Israeli Investigators Raid Bezeq Telecoms Offices in Securities Probe

Controlling shareholder Shaul Elovitch is focus of suspicions that include possible criminal offenses

Bezeq Chairman Shaul Elovitch.
Dudu Bachar

Israel Securities Authority investigators searched the offices of Bezeq and its Yes subsidiary on Tuesday, and questioned controlling shareholder Shaul Elovitch for what it said were suspicions of securities and criminal violations.

Elovitch and others were being questioned at the Securities Authority’s Tel Aviv office and at least some of them were expected to be detained. Trading in Bezeq and its parent company B Communications was suspended for about two hours on the Tel Aviv Stock Exchange in the morning, and its sister company Internet Gold halted a planned bond offer.

The Securities Authority revealed few details about the probe except to say thar it “deals with suspicions of violations of the securities law and the penal code relating to transactions connected to the controlling shareholder.”

Transactions between Elovitch group companies

Investigators felt compelled to announce the investigation, even though it is in its early stages, because of heavy trading on Bezeq shares Tuesday morning that signaled word about the probe had been leaked.

In a statement, Bezeq acknowledged that its offices had been raided but said to the best of its knowledge the probe was directed against controlling shareholders and not the company itself. “The company does not have any additional information about the nature and circumstances of the investigation,” it said.

Shares of Bezeq, by far Israel’s biggest telecommunications group, with a market capitalization of 17.9 billion shekels ($5 billion), ended 4.8% lower at 6.17 shekels. Bcom fell 5.6% to 72 shekels and Internet Gold 6.2% to 37.71. Internet Gold called off a 150 million-shekel private placement of bonds that had been scheduled for Wednesday.

“As long as the investigation continues, I think there will be an overhang over the share that will affect sentiment,” Roni Biron, cohead of research at Excellence Nessuah, said in a note to clients.

While the Securities Authority did not provide any details about its suspicions, sources said they were likely connected to Bezeq’s buying of Elovitch’s stake in the satellite television company Yes two years ago. Shmuel Hauser, the authority chairman, told the Eli Hurwitz Conference on Economy and Society that there would be no leniency toward violators.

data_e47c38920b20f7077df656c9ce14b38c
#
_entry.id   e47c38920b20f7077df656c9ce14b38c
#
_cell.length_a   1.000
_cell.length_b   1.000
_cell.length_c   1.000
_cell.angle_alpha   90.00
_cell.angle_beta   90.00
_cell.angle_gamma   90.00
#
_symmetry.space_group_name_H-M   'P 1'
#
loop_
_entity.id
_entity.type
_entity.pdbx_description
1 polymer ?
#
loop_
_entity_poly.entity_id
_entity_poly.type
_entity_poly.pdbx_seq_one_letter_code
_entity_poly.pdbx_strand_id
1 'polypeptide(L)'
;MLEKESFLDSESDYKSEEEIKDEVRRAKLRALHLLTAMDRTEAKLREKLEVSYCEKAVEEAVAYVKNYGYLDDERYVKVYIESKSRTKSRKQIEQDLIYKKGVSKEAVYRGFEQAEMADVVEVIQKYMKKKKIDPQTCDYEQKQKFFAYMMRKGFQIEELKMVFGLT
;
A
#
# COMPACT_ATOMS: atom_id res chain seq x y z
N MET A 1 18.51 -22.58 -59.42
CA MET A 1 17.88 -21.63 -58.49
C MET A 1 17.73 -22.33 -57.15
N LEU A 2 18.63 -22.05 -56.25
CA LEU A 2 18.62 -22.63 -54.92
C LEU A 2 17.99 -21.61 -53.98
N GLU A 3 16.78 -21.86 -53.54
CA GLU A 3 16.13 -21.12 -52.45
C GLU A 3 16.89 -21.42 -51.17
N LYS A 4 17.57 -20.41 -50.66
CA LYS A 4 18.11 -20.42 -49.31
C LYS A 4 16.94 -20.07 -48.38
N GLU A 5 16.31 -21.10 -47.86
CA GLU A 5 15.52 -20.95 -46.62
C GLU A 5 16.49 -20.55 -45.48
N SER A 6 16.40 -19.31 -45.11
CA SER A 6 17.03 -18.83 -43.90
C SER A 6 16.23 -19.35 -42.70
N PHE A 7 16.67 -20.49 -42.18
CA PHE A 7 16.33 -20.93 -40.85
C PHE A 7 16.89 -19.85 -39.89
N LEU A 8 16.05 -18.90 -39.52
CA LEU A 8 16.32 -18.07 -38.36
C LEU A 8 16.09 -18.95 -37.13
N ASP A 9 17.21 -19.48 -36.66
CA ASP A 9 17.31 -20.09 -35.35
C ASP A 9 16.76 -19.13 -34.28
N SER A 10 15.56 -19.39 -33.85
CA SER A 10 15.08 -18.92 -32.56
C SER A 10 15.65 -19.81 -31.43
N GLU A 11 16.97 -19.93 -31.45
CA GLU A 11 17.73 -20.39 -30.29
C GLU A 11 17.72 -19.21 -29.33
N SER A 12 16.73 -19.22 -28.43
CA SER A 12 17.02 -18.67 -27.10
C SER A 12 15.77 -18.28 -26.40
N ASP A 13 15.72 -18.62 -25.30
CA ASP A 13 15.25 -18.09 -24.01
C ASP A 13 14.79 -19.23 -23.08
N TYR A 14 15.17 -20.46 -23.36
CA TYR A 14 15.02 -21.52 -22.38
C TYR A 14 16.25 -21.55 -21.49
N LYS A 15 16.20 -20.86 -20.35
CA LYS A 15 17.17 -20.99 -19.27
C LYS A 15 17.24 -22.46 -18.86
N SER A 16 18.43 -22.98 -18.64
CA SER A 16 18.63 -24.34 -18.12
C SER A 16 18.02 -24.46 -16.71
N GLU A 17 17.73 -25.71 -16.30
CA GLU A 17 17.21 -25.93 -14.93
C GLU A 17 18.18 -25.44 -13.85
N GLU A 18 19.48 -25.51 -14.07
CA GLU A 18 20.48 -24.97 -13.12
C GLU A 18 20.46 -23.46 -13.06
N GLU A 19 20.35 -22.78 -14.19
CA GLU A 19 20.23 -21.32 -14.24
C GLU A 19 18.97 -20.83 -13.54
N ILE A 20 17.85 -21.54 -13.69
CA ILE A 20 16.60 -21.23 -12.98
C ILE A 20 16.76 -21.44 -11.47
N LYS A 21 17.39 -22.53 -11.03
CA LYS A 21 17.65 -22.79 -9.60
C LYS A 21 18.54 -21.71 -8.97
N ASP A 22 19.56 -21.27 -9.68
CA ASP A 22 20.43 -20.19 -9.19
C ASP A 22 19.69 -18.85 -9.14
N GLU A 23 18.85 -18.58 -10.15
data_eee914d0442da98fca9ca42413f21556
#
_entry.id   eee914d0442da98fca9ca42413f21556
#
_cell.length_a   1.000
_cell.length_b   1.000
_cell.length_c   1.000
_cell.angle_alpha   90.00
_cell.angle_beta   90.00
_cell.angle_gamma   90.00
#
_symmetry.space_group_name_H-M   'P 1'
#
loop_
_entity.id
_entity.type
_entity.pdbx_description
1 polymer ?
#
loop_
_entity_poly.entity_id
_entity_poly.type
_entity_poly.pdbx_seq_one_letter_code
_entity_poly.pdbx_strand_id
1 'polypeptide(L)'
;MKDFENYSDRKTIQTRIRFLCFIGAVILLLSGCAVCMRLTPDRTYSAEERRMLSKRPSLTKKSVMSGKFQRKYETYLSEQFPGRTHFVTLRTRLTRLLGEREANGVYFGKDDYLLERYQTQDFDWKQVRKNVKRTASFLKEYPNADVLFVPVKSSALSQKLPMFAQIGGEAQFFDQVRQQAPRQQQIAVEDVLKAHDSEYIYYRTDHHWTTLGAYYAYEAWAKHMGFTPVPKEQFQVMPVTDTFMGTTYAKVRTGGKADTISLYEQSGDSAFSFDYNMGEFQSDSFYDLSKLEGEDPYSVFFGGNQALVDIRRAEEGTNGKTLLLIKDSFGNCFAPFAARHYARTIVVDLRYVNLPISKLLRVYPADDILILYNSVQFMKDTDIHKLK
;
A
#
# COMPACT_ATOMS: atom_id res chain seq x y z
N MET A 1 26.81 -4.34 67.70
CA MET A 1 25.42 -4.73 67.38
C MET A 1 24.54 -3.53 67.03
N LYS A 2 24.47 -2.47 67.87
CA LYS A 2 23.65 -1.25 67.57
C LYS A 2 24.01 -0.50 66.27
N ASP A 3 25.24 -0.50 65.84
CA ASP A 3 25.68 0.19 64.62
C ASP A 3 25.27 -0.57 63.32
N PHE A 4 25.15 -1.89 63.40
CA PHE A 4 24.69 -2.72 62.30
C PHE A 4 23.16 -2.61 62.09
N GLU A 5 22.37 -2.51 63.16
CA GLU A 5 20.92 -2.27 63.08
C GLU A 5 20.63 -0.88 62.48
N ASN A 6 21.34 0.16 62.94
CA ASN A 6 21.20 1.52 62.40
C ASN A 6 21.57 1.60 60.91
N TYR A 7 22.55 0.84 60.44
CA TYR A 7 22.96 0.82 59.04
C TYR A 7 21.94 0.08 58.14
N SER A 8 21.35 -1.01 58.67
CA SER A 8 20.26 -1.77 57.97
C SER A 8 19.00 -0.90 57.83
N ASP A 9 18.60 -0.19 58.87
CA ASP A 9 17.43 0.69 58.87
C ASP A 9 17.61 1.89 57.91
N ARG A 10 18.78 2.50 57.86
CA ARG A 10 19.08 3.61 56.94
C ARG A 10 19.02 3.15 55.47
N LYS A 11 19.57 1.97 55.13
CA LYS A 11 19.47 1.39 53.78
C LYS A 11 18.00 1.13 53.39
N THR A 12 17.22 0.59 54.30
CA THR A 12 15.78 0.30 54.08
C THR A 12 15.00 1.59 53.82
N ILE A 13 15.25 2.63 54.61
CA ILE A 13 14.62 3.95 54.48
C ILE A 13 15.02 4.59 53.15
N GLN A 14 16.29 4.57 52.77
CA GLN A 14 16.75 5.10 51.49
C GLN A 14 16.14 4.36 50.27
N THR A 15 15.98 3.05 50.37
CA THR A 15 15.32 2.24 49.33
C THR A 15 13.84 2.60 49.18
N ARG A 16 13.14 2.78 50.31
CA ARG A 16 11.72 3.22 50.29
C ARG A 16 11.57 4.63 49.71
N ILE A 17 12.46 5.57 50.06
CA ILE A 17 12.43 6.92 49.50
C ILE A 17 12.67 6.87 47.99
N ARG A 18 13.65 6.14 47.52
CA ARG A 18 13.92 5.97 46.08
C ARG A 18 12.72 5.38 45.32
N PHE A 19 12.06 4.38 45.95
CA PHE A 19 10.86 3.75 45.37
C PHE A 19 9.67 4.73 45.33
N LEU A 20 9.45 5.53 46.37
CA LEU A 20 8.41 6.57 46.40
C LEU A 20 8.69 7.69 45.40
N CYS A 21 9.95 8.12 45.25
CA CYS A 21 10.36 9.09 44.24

Elovitch's friendship with Netanyahu has raised watchdog's suspicions

One of Israel’s richest men, Elovitch sits atop a group of companies structured as a pyramid. At the pinnacle is his closely held Eurrocom Group, which has an 80% stake in BCom and 61% of Internet Zahav. Bcom, in turn, controls 26.3% of Bezeq. Elovitch has other interests, including the satellite operator Spacecom and Enlight Renewable Energy and import rights for the Panasonic, Nokia and ZTE brands, among others.

He is friends with Prime Minister Benjamin Netanyahu, which has aroused suspicions in the State Comptroller’s Office that the prime minister, especially when he was also holding the communications portfolio, favored Bezeq in setting regulatory policy.

When Elovitch acquired Bezeq in 2010, it was on condition that control of Yes, in which he had a 50.2% stake, be turned over to a trustee and eventually sold to a third party. Elovitch eventually convinced the Antitrust Authority to change its stance and then won approval from Bezeq shareholders in March 2015 to buy the stake, which valued the satellite TV company at 1.6 billion shekels.

Many institutional investors that owned Bezeq shares objected at the time to the deal. The Securities Authority now suspects that Bezeq’s board was given erroneous information about Yes, especially about its valuation. Since the deal, the Israeli multichannel TV market has become highly competitive and Yes has been bleeding subscribers.

Bezeq is now lobbying the government to end the legally mandated structural separation of its fixed-line, mobile and satellite TV units, which it says adds to its costs and hampers its ability to compete. However, the Securities Authority probe is almost certain to delay any approval by regulators.

The probe creates “a more challenging political backdrop for Bezeq with regards to the removal of its structural separation,” said Excellence’s Biron. “In the absence of a regulatory catalyst, Bezeq’s underlying business remains under pressure.”